Defining socialism as “economic system similar to capitalism but with public investments taking the place of private investments” is misleading at the very least, and doesn’t get the key features of socialism, such as a central planning (which removes many of the problems of capitalism). “In a socialist economic system, corporations are incentivized to improve society.” — No, corporations in the form that they are under capitalism will be abolished under socialism. The revenue that the corporations take for themselves under capitalism will be used for building infrastructure and public services — “improving society”, if you want to call it that.

Not all socialisms are centrally planned; some socialisms follow decentralized planning and/or market economics (see Kevin Carson’s Mutualism, Participatory Economics, and Richard Wolffe’s market socialism).

You bring up a good point though; I should expand on the definition of socialism to include several different socialist economic models.

I don’t disagree with this definition of communism. But I want to point out that rather than realize such a system immediately, communists want to establish socialism first, as a kind of transition stage.

Only Marxists want to do that. Anarcho-communists want to establish communism immediately.

I wouldn’t call liberalism leftist. It’s rather centrist, or even rightist. You say that “Rightists want to keep the current system”. And the current system in, for instance, the EU and the USA (and also in many other states), is liberalism, somehow mixed with conservatism and social democracy.

I tend to consider liberalism to be leftist because it’s idealistic and shares core values with leftist tendencies (e.g. liberty, democracy, justice, equality/meritocracy). Plus, liberalism has been historically leftist and is still leftist in many countries (e.g. China, Turkey).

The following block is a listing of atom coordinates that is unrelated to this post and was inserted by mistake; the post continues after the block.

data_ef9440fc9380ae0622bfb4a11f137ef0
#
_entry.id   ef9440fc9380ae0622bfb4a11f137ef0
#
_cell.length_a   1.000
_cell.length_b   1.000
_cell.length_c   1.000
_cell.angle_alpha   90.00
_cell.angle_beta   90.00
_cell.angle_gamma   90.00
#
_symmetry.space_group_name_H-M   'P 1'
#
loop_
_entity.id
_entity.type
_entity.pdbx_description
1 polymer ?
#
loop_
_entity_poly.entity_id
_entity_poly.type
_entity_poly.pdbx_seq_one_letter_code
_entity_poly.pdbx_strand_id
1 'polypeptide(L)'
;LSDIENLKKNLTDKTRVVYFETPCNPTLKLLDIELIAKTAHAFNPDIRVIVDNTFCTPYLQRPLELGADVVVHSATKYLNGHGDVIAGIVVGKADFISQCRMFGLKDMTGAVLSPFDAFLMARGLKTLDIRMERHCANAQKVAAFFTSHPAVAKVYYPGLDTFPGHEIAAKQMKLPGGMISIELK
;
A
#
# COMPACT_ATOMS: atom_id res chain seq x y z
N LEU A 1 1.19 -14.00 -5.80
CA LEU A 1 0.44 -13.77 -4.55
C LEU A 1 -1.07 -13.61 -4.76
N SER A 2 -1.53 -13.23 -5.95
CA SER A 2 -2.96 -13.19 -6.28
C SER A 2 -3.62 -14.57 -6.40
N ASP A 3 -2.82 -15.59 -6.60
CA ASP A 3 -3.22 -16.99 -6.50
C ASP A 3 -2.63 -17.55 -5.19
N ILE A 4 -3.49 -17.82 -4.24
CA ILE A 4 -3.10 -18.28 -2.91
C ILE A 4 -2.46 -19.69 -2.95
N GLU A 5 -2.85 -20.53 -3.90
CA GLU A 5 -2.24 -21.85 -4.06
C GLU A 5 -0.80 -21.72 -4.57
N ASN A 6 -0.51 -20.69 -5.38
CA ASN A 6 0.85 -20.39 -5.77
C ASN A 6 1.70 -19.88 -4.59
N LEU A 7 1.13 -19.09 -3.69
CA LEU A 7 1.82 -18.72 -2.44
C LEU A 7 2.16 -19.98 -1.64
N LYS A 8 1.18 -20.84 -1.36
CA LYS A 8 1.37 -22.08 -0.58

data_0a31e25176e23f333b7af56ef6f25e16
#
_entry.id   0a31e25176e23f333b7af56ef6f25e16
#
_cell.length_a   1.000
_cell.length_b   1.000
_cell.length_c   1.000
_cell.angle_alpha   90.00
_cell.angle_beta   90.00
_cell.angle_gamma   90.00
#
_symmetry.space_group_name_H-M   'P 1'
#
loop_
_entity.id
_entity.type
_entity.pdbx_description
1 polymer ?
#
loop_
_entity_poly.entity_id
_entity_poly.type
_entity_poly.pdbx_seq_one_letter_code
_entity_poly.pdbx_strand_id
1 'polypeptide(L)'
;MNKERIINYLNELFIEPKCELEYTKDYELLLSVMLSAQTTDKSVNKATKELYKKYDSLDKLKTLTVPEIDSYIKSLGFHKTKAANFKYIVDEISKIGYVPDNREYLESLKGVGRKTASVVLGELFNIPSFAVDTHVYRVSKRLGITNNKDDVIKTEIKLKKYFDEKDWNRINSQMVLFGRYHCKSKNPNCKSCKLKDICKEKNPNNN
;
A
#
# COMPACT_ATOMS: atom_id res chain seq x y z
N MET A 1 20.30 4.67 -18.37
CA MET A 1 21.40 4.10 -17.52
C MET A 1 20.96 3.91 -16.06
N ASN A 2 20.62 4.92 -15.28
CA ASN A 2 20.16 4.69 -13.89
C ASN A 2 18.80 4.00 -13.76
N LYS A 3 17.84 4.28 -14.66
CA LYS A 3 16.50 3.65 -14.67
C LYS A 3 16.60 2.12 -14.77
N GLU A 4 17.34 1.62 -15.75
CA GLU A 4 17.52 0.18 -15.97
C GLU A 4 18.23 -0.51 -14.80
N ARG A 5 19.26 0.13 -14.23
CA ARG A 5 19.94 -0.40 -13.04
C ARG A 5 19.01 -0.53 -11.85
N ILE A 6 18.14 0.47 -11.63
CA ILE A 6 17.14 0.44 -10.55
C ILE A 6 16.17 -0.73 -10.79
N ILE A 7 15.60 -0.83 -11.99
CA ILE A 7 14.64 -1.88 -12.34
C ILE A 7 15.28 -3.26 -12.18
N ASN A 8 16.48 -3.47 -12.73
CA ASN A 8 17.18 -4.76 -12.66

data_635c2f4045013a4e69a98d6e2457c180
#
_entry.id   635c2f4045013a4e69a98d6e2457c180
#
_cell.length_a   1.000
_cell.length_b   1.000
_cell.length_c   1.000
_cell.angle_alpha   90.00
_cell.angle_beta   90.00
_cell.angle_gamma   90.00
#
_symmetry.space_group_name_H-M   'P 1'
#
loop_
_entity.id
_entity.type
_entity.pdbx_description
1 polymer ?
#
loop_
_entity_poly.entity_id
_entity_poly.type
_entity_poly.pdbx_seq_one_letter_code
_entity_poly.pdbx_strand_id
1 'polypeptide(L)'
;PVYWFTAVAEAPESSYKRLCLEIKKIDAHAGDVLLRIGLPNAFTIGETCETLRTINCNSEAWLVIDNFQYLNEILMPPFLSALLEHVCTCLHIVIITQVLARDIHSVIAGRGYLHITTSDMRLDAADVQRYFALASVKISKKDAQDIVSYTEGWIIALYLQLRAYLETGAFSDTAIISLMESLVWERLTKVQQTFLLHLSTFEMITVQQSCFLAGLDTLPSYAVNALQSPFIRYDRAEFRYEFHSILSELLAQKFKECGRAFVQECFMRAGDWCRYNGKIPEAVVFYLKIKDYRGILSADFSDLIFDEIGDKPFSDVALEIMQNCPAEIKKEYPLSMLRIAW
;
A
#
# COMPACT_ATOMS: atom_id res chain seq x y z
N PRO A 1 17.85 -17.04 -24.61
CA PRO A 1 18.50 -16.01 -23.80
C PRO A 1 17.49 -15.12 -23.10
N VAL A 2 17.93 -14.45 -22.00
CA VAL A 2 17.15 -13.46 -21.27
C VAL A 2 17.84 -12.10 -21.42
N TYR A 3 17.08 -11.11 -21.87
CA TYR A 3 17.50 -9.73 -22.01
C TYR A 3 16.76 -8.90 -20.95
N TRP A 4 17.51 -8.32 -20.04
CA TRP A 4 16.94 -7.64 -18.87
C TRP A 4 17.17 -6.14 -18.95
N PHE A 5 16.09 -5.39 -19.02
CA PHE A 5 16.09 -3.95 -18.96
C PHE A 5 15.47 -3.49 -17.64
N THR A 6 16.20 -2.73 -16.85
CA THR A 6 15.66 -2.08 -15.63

How is social democracy derived from Marxism? Marx criticized socdems at various times. I’m not too sure about the theoretical roots (feel free to correct me if you can show a socdem theoretic actually basing their work to Marx’s theories), but the social democracy that is dominant in Europe is definitely nothing that Marx ever endorsed or based on his works anyhow.

The “fathers” of Social Democracy (at least according to Jacobin Magazine) - Eduard Bernstein and Karl Kautsky - were both Marxists. But you’re right to say that it’s very different from Marxism today.

What do you mean with “socialists don’t want to re-establish the Soviet Union”? I mean, material conditions are different for every country, and you can’t “re-establish the Soviet Union” in countries that never belonged to the Soviet Union. And of course we don’t want to copy everything from the USSR one-by-one. But we don’t consider the USSR a big failure either — it did have flaws, it did make mistakes that ultimately made it collapse, but still it was the first in the world country to build socialism, it could recover from a devastating civil war, defeat the German fascist invaders, and become a world superpower that could rival the USA. We want to take what was good and repeat it, while avoiding the mistakes that made it fall.

That’s fair. I put that in there because a lot of people (especially people in the U.S.) tend to equate leftism/socialism with Stalinism and Soviet apologia, which is definitely not true since many socialist tendencies exist, many of which have consistently opposed the Soviet Union.

@developred
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@jwinnie
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Calling people “vulgar revisionists” isn’t going to foster constructive debate. If you want to debate social democracy vs. revolutionary Marxism I would encourage you to open a new thread about that.

@developred
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@RandomSovietKid
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@jwinnie